Dustin Siggins

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FDA approves over-the-counter sale of generic versions of Plan B

Dustin Siggins
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WASHINGTON, D.C., March 3, 2014 (LifeSiteNews.com) – Less than a year after approving Plan B One-Step for over-the-counter sales, the Food & Drug Administration (FDA) has said generic versions of Plan B can be sold without a prescription.

Last July, a court order forced the Department of Health & Human Services (HHS) to sell the emergency contraception without age limitations and without a prescription. The decision came after years of lobbying by leftist groups to allow over-the-counter access to the potent, and potentially abortifacient drug, to underage girls.

Although initially the Obama administration had opposed the court order, they dropped their appeal against the decision in June of last year, paving the way for girls as young as 11 to purchase Plan B off the shelf at pharmacies.

However, federal officials had not made generic drugs over-the-counter, instead granting One-Step maker Teva Pharmaceuticals a three-year exclusivity deal because it had conducted a study on the effects of Plan B on teenagers. Such arrangements are standard policy in order to incentivize pharmaceutical companies to fund new research.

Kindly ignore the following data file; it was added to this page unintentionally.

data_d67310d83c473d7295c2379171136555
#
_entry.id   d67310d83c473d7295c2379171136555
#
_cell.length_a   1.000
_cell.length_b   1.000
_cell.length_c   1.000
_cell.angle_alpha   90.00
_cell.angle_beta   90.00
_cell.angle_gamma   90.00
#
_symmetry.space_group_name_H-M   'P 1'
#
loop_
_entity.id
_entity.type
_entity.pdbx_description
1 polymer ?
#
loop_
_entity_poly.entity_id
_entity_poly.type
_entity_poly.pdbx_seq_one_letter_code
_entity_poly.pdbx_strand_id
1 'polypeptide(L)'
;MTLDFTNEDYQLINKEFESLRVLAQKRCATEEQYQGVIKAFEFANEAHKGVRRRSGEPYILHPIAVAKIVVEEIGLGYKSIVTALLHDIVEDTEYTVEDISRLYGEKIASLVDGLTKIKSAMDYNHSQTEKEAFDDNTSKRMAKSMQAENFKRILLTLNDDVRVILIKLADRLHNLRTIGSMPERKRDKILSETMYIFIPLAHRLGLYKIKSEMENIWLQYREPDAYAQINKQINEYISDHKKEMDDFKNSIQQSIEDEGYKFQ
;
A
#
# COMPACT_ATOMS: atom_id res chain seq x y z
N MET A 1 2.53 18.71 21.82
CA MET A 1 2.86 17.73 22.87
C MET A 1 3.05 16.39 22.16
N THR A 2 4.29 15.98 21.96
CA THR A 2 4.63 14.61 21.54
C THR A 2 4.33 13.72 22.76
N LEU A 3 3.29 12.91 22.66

However, in a recent letter FDA officials explained that it considers Teva's argument that competitors should not be allowed to sell their version of the product without age restrictions and without a prescription “too broad.” 

The new policy strikes a compromise, allowing the generic versions of Plan Be to be sold over-the-counter as long as the product includes a warning that it is intended for "women 17 years of age or older.” There is no requirement for proof of age, however. 

The move has been praised by pro-contraception organizations because generic products can be more than $10 cheaper. However, the increased competition comes with harm to women, says Theology of the Body Institute Executive Director Damon Owens.

“The FDA is doubling down on the harmful and dangerous quest to make non-procreative sex 'safe and effective',” says Owens. “Mega doses of these Class A carcinogenic steroids are far from a healthy practice for women, children, and families that over-the-counter status connotes. It is only justified by the unspoken underlying belief that pregnancy - the natural result and purpose of sex - is far worse than the real health threat of the unsupervised use of hormonal contraceptives.”

Owens also criticized “non-procreative 'experts'” who, he says, “prefer women subjecting themselves to daily doses of steroids from menarche to menopause, backed up by higher doses in 'emergency contraception,' then backed up by abortion on demand.” 

Pro-life organizations and individuals have long expressed concern about the quality of the studies done on the effects of Plan B on women, especially teenagers. The FDA cited Teva's studies in claiming Plan B is safe for use by all women, including teenagers. 

In addition to arguments that the drug is dangerous for women, there is also evidence that it may sometimes act as an abortifacient, preventing the implanation of a newly conceived embryo in the mother's womb. 



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